Might add the US could not have accomplished this without compliance of western European allies. At first the old colonial powers with self interest for oil, gas, uranium and expansion of corporate capitalism. Later with the addition of New Europe, the new “democratic” states of Eastern Europe still fumigating with anger from decades of suppression by the former Soviet Union.
With the extreme rise of inequality since the Reagan years of the eighties, continued for over a decade by neoliberal Third Way economics, the anger of the voter base was easy prey to nationalists like UKIP’s Farage, Dutch Geert Wilders and the ultimate hero of American alt-right and fascism Donald Trump.
[Links added are mine – Oui]
The CIA poured billions into a jihad against Soviet-occupied Afghanistan, creating a militant Islamist Abraham Lincoln Brigade believed to have been involved in bombings from Islamabad to New York. Is Bosnia next?
One Friday evening, just after sunset prayers, Sheikh Omar Abdul-Rahman climbed into a camouflaged truck in Peshawar, Pakistan, and set off for his first trip inside Afghanistan. It was 1985, he told me later, and he had just spent three years in Egyptian prisons, where he had been severely tortured as he awaited trial on charges of issuing a fatwa resulting in the assassination of President Anwar Sadat [by the Muslim Brotherhood and Ayman al-Zawahiri]; and a military court later acquitted him of that, and of a related conspiracy charge. (Last January in New York the sheikh was sentenced to life imprisonment for seditious conspiracy to wage a “war of urban terrorism against the United States.”) As he settled into the back seat of the U.S.-supplied truck, the sheikh, who was then forty-seven and had been blind since infancy, was helped into a flak jacket by the fundamentalist Afghan resistance leader Gulbaddin Hekmatyar.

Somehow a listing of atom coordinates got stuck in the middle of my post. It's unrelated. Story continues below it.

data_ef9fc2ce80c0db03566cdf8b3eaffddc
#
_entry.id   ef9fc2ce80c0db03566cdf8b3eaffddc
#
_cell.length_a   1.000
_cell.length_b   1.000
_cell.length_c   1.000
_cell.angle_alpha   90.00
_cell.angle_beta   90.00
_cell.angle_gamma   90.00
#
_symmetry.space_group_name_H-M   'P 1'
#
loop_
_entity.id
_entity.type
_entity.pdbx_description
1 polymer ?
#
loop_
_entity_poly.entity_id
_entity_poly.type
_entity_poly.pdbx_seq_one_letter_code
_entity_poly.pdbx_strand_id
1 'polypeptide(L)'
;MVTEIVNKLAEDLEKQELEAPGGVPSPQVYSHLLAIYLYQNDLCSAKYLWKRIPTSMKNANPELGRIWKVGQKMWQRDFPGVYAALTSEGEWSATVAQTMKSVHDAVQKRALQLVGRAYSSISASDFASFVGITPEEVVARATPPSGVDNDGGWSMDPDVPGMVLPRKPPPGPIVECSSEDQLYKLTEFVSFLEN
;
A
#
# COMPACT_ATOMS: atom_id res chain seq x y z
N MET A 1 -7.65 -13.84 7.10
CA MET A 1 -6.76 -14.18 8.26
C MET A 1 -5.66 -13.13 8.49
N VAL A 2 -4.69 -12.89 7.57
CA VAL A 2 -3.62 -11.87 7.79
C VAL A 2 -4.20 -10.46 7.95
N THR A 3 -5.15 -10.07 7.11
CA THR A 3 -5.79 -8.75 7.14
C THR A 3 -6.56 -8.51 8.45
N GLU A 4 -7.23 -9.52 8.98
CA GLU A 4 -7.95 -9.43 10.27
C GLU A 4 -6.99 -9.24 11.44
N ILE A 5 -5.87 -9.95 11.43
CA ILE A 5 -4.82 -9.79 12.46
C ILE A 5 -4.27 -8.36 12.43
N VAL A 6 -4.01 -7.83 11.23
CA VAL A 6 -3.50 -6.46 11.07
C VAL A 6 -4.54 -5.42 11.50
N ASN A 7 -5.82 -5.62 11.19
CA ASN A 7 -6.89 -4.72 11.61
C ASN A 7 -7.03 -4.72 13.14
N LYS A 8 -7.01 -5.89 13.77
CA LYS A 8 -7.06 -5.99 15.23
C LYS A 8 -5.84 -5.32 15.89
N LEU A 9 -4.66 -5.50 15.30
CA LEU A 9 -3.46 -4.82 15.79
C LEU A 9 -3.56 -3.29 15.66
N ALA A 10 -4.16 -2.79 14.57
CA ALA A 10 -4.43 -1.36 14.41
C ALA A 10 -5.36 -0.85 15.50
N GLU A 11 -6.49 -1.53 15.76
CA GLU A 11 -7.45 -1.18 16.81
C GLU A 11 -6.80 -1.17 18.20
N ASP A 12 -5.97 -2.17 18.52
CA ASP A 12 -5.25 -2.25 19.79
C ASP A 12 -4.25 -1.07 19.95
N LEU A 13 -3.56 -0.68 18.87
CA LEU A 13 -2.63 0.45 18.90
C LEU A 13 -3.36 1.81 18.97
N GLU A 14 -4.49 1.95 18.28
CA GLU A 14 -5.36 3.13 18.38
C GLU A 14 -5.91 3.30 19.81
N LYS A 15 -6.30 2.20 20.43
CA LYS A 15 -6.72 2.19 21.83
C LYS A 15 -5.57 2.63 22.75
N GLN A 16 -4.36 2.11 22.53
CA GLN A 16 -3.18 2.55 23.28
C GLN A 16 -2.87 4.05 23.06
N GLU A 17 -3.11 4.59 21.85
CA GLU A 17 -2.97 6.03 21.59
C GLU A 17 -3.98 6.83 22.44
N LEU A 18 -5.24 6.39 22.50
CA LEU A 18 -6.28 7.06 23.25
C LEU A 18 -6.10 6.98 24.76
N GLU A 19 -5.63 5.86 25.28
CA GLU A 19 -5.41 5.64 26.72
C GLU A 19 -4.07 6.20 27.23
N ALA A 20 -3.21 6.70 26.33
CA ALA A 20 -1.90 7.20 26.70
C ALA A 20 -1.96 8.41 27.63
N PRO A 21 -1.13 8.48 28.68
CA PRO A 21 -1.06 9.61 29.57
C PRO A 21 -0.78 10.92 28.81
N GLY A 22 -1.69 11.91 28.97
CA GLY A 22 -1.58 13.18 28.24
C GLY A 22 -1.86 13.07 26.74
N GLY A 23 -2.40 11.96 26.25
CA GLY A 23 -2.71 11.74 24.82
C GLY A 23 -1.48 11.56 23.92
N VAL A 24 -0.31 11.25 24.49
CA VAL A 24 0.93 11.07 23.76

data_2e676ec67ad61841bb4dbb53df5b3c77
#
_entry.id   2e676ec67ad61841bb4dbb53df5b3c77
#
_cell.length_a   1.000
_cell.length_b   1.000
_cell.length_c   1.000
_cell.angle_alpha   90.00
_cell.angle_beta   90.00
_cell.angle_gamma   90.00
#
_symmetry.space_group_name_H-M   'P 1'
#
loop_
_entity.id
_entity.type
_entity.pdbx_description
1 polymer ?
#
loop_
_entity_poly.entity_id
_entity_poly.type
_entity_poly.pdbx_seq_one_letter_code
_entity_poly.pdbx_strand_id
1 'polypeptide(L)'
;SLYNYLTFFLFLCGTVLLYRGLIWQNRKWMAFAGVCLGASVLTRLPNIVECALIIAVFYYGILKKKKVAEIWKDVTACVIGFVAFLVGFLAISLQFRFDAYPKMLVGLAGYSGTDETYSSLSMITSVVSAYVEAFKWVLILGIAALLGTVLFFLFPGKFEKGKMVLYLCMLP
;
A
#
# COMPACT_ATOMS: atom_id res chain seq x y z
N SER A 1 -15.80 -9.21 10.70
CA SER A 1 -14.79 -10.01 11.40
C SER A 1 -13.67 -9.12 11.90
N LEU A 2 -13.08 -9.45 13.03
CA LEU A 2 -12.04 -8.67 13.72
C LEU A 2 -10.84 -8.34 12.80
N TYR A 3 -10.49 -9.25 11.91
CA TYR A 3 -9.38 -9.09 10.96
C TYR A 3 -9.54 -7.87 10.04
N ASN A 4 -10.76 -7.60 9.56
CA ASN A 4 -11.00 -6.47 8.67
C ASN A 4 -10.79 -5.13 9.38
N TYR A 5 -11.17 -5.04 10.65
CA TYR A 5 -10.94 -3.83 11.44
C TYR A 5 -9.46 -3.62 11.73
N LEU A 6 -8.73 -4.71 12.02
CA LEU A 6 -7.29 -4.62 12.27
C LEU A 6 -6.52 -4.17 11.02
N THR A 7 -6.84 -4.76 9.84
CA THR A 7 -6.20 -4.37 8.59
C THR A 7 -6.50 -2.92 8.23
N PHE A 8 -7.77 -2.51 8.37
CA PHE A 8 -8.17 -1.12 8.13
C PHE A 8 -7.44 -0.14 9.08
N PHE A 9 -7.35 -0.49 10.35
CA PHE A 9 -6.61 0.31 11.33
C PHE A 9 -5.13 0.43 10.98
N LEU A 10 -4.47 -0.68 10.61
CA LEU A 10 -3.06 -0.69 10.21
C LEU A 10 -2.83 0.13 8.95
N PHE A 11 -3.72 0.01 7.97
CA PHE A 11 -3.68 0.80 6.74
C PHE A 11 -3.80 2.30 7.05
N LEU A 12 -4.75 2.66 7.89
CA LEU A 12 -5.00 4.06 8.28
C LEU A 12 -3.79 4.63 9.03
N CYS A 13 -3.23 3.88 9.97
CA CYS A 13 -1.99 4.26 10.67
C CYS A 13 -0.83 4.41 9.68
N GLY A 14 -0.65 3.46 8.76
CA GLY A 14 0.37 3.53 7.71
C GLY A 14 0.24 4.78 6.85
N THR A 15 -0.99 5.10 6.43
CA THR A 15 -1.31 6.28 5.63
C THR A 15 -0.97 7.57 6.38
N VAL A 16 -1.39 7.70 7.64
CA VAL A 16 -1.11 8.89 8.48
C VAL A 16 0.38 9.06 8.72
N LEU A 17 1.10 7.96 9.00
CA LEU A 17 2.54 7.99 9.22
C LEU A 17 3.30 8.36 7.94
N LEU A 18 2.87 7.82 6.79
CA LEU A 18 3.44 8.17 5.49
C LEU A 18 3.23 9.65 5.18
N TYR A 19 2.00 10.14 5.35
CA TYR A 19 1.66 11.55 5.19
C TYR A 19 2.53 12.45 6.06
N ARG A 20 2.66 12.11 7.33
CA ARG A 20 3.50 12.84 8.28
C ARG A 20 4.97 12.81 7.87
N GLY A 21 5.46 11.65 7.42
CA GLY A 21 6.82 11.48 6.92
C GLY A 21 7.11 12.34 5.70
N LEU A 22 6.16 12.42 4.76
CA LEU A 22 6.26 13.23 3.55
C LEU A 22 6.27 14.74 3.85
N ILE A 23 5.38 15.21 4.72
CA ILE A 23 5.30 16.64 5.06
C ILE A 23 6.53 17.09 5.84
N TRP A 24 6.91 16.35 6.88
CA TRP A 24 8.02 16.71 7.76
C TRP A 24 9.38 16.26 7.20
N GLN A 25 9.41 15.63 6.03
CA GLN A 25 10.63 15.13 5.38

At that time the Soviet Union was occupying Afghanistan, and the United States was supporting the Afghan resistance; Hekmatyar, though he was one of the most stridently anti-Western of the resistance leaders, was receiving roughly half the arms that the CIA was supplying. The sheikh had first met Hekmatyar in Saudi Arabia a number of years before, and they were friends. They had much in common: both were exceedingly charismatic religious populists; both had committed their lives to jihad, or Islamic holy war; both were fiery orators. They were both given to elliptical, colorful turns of phrase, and their shared message was clear: the imperative to overthrow a secular government — whether in Afghanistan or Egypt — and establish an Islamic state.
SIXTEEN years have passed since the CIA began providing weapons and funds — eventually totaling more than $3 billion — to a fratricidal alliance of seven Afghan resistance groups, none of whose leaders are by nature democratic, and all of which are fundamentalist in religion to some extent, autocratic in politics, and venomously anti-American. Washington’s financial commitment to the jihad was exceeded only by Saudi Arabia’s. At the time the jihad was getting under way there was no significant Islamist opposition movement in Saudi Arabia, and it apparently never occurred to the Saudi rulers, who feared the Soviets as much as Washington did, that the volunteers it sent might be converted by the jihad’s ideology. Therein lies the greatest paradox of the bombing in Riyadh: it and the explosions in Peshawar and Islamabad could well prove to be part of the negative fallout — or “blowback,” in intelligence parlance — of the U.S.- and Saudi-orchestrated Afghan jihad.
The bombings — the first such terrorist attack in Saudi history, and among the worst in Pakistan’s — were the clearest warnings yet of an ominous escalation in the conflicts between the governments in Cairo and Riyadh and their Islamist foes. And the carnage in Islamabad — the fourth attack against the Egyptian govrnment abroad in recent months (Mubarak narrowly survived an assassination attempt in Addis Ababa) — indicated that Egypt’s militant Islamic groups, facing an increasingly vengeful crackdown at home, were transferring their four-year-old war to the international front. U.S. policymakers were stunned. In less than a week the vulnerabilities of three of Washington’s pivotal regional allies had become clear.
Came across this excellent front-page article by BooMan …